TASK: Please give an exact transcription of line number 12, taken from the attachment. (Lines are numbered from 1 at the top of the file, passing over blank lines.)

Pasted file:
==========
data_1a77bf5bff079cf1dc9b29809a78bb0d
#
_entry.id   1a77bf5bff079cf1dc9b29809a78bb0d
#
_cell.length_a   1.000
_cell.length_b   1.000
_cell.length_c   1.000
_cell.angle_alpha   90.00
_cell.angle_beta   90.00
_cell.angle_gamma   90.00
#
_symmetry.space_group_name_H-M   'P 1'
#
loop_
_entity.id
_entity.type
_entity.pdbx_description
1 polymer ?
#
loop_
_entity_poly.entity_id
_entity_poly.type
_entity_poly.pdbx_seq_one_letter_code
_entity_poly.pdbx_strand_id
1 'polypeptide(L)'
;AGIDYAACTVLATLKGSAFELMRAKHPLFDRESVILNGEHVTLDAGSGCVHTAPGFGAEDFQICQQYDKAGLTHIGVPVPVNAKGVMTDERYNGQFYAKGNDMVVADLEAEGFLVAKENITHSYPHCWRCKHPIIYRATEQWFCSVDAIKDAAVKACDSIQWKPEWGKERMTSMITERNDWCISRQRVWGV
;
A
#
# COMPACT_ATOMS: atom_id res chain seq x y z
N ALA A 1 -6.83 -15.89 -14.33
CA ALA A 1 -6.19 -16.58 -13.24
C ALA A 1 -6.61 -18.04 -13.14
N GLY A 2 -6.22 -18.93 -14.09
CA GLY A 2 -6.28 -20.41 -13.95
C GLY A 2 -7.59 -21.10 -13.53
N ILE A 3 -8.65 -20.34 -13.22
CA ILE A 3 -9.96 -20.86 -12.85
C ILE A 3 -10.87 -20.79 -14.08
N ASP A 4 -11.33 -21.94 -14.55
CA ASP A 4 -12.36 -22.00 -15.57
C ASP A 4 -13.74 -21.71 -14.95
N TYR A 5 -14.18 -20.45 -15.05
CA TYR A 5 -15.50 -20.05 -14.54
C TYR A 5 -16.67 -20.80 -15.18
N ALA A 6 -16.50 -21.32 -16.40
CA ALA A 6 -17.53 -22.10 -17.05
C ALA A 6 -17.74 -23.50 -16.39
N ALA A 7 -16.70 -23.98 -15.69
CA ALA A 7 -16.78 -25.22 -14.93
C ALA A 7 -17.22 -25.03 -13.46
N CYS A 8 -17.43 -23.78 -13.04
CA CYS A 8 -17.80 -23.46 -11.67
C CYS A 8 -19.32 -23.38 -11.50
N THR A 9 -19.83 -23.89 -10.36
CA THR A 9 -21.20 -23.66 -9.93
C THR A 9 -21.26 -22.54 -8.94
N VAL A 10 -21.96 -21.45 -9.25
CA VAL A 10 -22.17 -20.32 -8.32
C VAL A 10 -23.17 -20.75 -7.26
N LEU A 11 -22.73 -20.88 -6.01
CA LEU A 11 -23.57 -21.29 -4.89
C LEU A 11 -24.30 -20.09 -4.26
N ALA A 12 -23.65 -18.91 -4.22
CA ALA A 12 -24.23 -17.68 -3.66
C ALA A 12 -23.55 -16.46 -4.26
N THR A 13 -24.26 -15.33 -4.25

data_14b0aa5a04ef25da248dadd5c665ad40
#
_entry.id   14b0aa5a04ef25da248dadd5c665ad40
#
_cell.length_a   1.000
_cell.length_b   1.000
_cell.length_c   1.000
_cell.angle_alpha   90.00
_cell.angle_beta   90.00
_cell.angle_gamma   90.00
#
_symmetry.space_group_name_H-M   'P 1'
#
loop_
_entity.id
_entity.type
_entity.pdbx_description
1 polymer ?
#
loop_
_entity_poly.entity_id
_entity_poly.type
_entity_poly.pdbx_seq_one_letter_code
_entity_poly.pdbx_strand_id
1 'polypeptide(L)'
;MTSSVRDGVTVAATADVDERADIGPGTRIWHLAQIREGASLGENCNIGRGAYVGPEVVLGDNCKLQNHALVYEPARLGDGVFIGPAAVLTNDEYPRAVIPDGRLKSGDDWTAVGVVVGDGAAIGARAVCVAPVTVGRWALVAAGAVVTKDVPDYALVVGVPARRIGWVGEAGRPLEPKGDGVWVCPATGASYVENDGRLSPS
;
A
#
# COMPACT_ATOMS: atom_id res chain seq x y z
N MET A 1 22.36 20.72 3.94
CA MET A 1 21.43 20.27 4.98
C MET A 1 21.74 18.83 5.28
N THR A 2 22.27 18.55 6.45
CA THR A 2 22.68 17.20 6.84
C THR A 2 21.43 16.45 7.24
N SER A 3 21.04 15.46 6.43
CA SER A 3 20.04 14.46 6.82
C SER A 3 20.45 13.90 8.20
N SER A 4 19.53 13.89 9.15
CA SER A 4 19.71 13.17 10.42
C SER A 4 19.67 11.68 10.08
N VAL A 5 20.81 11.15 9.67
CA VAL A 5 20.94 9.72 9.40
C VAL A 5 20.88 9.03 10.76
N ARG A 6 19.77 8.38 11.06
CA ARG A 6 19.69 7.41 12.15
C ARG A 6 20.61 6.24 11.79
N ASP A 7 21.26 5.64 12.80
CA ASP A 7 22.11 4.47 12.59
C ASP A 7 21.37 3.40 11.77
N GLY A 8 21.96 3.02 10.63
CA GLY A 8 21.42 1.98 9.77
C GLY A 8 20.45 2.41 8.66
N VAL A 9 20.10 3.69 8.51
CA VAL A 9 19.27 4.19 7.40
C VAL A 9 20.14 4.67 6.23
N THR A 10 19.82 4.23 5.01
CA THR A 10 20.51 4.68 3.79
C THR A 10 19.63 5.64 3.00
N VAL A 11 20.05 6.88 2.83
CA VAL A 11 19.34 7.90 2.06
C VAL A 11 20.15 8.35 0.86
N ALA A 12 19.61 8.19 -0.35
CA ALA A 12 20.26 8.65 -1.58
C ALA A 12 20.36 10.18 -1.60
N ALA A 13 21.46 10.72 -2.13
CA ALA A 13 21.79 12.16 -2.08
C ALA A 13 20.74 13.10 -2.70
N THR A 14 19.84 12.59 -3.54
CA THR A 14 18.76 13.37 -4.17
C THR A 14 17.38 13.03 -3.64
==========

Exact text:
_symmetry.space_group_name_H-M   'P 1'